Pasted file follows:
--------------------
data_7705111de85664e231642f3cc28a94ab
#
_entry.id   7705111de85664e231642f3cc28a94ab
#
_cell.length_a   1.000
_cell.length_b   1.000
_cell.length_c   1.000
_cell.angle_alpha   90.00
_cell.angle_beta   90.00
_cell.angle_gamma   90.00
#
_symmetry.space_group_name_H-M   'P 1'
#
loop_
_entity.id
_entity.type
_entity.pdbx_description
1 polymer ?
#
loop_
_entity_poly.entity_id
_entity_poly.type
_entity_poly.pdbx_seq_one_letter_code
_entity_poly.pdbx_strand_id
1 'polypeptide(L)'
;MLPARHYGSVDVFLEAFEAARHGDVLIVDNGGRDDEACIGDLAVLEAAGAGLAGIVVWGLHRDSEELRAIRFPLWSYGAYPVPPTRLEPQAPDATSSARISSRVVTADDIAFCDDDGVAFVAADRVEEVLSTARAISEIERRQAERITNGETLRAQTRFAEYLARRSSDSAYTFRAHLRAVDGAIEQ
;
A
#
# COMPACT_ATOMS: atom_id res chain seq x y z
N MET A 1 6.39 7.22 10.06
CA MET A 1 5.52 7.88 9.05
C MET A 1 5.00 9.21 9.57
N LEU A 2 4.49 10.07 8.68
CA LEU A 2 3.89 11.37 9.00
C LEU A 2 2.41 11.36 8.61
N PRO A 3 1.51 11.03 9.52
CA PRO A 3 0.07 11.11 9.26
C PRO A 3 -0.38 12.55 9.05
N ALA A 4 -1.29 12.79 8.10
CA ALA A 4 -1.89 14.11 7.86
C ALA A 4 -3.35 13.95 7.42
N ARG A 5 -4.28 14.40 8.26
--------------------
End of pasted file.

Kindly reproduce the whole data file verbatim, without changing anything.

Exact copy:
data_7705111de85664e231642f3cc28a94ab
#
_entry.id   7705111de85664e231642f3cc28a94ab
#
_cell.length_a   1.000
_cell.length_b   1.000
_cell.length_c   1.000
_cell.angle_alpha   90.00
_cell.angle_beta   90.00
_cell.angle_gamma   90.00
#
_symmetry.space_group_name_H-M   'P 1'
#
loop_
_entity.id
_entity.type
_entity.pdbx_description
1 polymer ?
#
loop_
_entity_poly.entity_id
_entity_poly.type
_entity_poly.pdbx_seq_one_letter_code
_entity_poly.pdbx_strand_id
1 'polypeptide(L)'
;MLPARHYGSVDVFLEAFEAARHGDVLIVDNGGRDDEACIGDLAVLEAAGAGLAGIVVWGLHRDSEELRAIRFPLWSYGAYPVPPTRLEPQAPDATSSARISSRVVTADDIAFCDDDGVAFVAADRVEEVLSTARAISEIERRQAERITNGETLRAQTRFAEYLARRSSDSAYTFRAHLRAVDGAIEQ
;
A
#
# COMPACT_ATOMS: atom_id res chain seq x y z
N MET A 1 6.39 7.22 10.06
CA MET A 1 5.52 7.88 9.05
C MET A 1 5.00 9.21 9.57
N LEU A 2 4.49 10.07 8.68
CA LEU A 2 3.89 11.37 9.00
C LEU A 2 2.41 11.36 8.61
N PRO A 3 1.51 11.03 9.52
CA PRO A 3 0.07 11.11 9.26
C PRO A 3 -0.38 12.55 9.05
N ALA A 4 -1.29 12.79 8.10
CA ALA A 4 -1.89 14.11 7.86
C ALA A 4 -3.35 13.95 7.42
N ARG A 5 -4.28 14.40 8.26